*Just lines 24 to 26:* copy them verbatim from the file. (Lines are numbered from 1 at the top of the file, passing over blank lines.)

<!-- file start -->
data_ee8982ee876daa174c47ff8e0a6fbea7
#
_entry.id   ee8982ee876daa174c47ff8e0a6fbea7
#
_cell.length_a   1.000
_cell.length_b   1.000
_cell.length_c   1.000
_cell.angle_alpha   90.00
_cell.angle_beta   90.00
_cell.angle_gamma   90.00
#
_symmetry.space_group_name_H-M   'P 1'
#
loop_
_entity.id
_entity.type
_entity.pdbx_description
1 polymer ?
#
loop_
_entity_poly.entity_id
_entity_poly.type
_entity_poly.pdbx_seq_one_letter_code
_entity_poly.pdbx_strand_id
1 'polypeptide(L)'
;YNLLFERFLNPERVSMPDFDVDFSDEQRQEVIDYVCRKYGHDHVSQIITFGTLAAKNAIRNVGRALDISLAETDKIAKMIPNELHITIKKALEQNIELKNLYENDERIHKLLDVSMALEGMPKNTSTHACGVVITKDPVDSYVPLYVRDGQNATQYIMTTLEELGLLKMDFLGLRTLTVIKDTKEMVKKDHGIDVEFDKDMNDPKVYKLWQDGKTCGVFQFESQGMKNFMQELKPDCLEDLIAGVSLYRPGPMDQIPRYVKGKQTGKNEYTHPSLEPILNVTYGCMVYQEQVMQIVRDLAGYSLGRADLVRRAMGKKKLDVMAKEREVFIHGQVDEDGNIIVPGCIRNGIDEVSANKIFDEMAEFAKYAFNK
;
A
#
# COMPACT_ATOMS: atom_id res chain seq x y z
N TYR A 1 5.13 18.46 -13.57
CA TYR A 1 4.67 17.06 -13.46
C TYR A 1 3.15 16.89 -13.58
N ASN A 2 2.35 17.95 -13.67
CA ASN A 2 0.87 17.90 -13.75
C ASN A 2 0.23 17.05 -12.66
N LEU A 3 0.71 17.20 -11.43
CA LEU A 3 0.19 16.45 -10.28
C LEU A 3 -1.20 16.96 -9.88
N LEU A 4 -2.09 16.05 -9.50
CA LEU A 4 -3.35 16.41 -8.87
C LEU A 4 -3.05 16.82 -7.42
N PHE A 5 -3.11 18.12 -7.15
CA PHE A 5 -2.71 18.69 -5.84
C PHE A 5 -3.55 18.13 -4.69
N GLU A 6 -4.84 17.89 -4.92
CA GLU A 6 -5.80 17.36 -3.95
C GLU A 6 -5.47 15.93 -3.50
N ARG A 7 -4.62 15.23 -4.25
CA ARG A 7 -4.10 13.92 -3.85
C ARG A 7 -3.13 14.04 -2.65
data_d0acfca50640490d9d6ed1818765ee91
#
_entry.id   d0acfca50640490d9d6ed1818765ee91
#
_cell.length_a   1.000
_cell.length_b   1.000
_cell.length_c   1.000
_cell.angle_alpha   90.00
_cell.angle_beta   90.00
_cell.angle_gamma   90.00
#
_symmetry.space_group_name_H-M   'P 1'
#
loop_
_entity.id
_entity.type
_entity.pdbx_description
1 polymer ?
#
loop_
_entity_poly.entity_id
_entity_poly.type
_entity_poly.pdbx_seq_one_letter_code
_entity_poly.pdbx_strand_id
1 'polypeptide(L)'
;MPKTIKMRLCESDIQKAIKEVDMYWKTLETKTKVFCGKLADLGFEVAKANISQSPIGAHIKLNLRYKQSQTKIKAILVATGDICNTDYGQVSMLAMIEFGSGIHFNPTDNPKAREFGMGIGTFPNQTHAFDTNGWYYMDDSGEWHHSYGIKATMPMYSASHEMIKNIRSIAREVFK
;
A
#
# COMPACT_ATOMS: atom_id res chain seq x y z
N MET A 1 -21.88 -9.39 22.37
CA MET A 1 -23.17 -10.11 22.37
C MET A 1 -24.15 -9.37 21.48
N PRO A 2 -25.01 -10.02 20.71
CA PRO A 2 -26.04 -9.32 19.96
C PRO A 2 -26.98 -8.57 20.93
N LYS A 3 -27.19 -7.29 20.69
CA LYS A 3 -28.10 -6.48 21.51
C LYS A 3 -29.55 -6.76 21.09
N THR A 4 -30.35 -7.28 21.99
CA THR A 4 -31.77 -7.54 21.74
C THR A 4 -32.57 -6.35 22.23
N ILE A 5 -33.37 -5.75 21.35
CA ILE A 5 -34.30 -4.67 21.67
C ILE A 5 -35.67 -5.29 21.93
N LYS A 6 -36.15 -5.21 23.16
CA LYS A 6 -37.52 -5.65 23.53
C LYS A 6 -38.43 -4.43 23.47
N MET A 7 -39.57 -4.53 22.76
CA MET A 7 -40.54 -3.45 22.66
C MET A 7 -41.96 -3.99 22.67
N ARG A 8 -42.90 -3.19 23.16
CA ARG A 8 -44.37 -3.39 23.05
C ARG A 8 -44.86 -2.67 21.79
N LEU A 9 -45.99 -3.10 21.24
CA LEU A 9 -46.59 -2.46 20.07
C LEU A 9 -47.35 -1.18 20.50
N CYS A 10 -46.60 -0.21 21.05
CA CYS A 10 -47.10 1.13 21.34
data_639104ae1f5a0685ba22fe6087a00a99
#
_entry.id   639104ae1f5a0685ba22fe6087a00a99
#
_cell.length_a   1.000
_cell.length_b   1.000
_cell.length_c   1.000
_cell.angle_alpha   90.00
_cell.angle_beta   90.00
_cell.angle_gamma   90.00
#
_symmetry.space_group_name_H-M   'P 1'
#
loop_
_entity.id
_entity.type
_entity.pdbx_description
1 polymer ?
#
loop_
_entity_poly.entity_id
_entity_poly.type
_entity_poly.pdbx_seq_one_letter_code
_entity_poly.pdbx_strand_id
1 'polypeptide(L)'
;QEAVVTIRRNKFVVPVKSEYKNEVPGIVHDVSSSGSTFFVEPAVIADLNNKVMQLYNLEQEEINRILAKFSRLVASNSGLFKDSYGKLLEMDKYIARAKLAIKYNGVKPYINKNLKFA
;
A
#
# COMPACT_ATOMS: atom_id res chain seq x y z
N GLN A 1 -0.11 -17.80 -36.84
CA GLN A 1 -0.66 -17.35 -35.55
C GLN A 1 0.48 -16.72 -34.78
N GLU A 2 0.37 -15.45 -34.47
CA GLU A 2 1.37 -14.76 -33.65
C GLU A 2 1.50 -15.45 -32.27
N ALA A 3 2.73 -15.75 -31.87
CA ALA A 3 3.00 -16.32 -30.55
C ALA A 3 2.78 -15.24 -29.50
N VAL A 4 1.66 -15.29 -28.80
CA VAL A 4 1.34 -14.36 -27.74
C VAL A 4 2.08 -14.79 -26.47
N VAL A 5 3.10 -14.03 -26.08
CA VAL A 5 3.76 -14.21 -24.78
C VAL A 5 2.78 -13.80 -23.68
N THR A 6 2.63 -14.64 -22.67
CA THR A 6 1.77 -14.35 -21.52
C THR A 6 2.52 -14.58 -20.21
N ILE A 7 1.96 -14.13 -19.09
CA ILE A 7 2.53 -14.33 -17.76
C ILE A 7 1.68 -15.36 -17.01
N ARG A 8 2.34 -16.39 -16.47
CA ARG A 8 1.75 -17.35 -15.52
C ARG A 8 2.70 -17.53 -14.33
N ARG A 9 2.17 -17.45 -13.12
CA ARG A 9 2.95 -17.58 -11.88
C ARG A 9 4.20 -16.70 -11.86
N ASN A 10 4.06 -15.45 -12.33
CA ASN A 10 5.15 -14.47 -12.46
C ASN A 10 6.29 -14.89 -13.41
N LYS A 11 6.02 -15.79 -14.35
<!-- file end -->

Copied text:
_entity_poly.pdbx_strand_id
1 'polypeptide(L)'
;YNLLFERFLNPERVSMPDFDVDFSDEQRQEVIDYVCRKYGHDHVSQIITFGTLAAKNAIRNVGRALDISLAETDKIAKMIPNELHITIKKALEQNIELKNLYENDERIHKLLDVSMALEGMPKNTSTHACGVVITKDPVDSYVPLYVRDGQNATQYIMTTLEELGLLKMDFLGLRTLTVIKDTKEMVKKDHGIDVEFDKDMNDPKVYKLWQDGKTCGVFQFESQGMKNFMQELKPDCLEDLIAGVSLYRPGPMDQIPRYVKGKQTGKNEYTHPSLEPILNVTYGCMVYQEQVMQIVRDLAGYSLGRADLVRRAMGKKKLDVMAKEREVFIHGQVDEDGNIIVPGCIRNGIDEVSANKIFDEMAEFAKYAFNK